MinuteClinic, the retail medical clinic of CVS Health, and Lifespan, Rhode Island's largest health system, which includes five partner hospitals and multiple physician groups, announced today that they have entered into a clinical collaboration agreement. [More]
Early brain imaging studies may help prevent vascular diseases

Early brain imaging studies may help prevent vascular diseases

Future prevention and treatment strategies for vascular diseases may lie in the evaluation of early brain imaging tests long before heart attacks or strokes occur, according to a systematic review conducted by a team of cardiologists, neuroscientists, and psychiatrists from Icahn School of Medicine at Mount Sinai and published in the October issue of JACC Cardiovascular Imaging. [More]
Low vitamin D levels linked to poor brain function after sudden cardiac arrest

Low vitamin D levels linked to poor brain function after sudden cardiac arrest

Vitamin D deficiency increases the risk of poor brain function after sudden cardiac arrest by seven-fold, according to research presented at Acute Cardiovascular Care 2014 by Dr Jin Wi from Korea. Vitamin D deficiency also led to a higher chance of dying after sudden cardiac arrest. [More]
Amgen files lawsuit against Regeneron, Sanofi to prevent infringing manufacture of alirocumab

Amgen files lawsuit against Regeneron, Sanofi to prevent infringing manufacture of alirocumab

Amgen today announced that it filed a lawsuit in the United States (U.S.) District Court of Delaware against Sanofi, Aventisub LLC, formerly doing business as Aventis Pharmaceuticals Inc. (collectively "Sanofi"), and Regeneron Pharmaceuticals, Inc. ("Regeneron") for patent infringement of U.S. Patent Numbers 8,563,698, 8,829,165, and 8,859,741. [More]
Astellas partners with Men's Health Network and USA Rugby to offer free health screenings

Astellas partners with Men's Health Network and USA Rugby to offer free health screenings

Astellas Pharma US, Inc., in partnership with USA Rugby and national patient advocacy organization Men's Health Network, will offer free health screenings and education around the historic match between the USA Eagles and the world champion New Zealand All Blacks rugby teams. [More]
Rockefeller University researchers gain new insight into how cholesterol processes in our body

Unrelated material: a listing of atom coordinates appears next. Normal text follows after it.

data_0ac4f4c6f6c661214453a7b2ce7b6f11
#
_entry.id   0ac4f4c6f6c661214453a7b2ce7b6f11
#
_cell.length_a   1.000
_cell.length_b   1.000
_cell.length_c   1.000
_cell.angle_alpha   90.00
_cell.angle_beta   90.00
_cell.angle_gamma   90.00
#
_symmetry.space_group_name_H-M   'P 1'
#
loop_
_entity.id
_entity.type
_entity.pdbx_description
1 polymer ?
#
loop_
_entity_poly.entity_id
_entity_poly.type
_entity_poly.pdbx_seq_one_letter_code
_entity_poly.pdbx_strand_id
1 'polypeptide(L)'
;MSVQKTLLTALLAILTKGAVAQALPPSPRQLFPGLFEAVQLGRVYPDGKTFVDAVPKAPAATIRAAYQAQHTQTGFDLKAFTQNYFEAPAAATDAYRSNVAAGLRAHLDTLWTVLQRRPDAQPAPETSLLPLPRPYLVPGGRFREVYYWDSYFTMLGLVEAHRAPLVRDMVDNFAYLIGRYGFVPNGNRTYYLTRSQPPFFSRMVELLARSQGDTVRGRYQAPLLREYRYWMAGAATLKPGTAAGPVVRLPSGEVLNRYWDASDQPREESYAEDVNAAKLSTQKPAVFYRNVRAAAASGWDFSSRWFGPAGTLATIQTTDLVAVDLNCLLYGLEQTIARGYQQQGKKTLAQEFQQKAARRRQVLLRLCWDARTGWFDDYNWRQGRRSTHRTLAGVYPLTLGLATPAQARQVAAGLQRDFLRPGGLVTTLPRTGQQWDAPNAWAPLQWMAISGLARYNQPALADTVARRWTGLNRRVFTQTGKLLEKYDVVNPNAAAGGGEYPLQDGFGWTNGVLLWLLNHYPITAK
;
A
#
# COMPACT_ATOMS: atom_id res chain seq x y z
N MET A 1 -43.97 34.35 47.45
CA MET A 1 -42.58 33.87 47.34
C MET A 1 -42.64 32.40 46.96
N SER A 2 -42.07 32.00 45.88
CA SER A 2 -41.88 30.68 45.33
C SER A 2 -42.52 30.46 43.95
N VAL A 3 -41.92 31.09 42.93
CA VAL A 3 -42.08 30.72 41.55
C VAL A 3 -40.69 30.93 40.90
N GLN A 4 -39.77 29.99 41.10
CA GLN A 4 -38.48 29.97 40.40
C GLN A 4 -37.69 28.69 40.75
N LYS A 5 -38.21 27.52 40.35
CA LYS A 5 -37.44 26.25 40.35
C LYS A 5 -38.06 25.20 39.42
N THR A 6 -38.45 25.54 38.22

Rockefeller University researchers gain new insight into how cholesterol processes in our body

In spite of its dangerous reputation, cholesterol is in fact an essential component of human cells. Manufactured by the cells themselves, it serves to stiffen the cell's membrane, helping to shape the cell and protect it. By mapping the structure of a key enzyme involved in cholesterol production, Rockefeller University researchers and a colleague in Italy have gained new insight into this complex molecular process. [More]
HerKare opens new location in Mansfield, Texas

HerKare opens new location in Mansfield, Texas

HerKare opens a new location today in Mansfield, Texas. This marks HerKare's third center in Dallas-Fort Worth. HerKare recently expanded to Houston area and continues to accelerate their growth plans, making the treatment of hormonal imbalance in women more convenient. [More]
Rosuvastatin drug more effective among prediabetic patients, finds new study

Rosuvastatin drug more effective among prediabetic patients, finds new study

Cardiovascular disease is the leading causes of death worldwide and high cholesterol plays a major role in accelerating its progression. Medical practitioners have turned to statins as a treatment to decrease cholesterol-carrying lipoproteins such as small dense lipoproteins (sdLDL), considered to be especially harmful. [More]
Scientists develop first blood test to diagnose major adult depression

Scientists develop first blood test to diagnose major adult depression

The first blood test to diagnose major depression in adults has been developed by Northwestern Medicine- scientists, a breakthrough approach that provides the first objective, scientific diagnosis for depression. [More]
Study provides empirical evidence of decline in stroke incidence, mortality rates in U.S.

Study provides empirical evidence of decline in stroke incidence, mortality rates in U.S.

Despite the significant reduction in the overall incidence and death rates from strokes in the United States over the past twenty years, more attention needs to be paid to specific age groups, a recent study found. [More]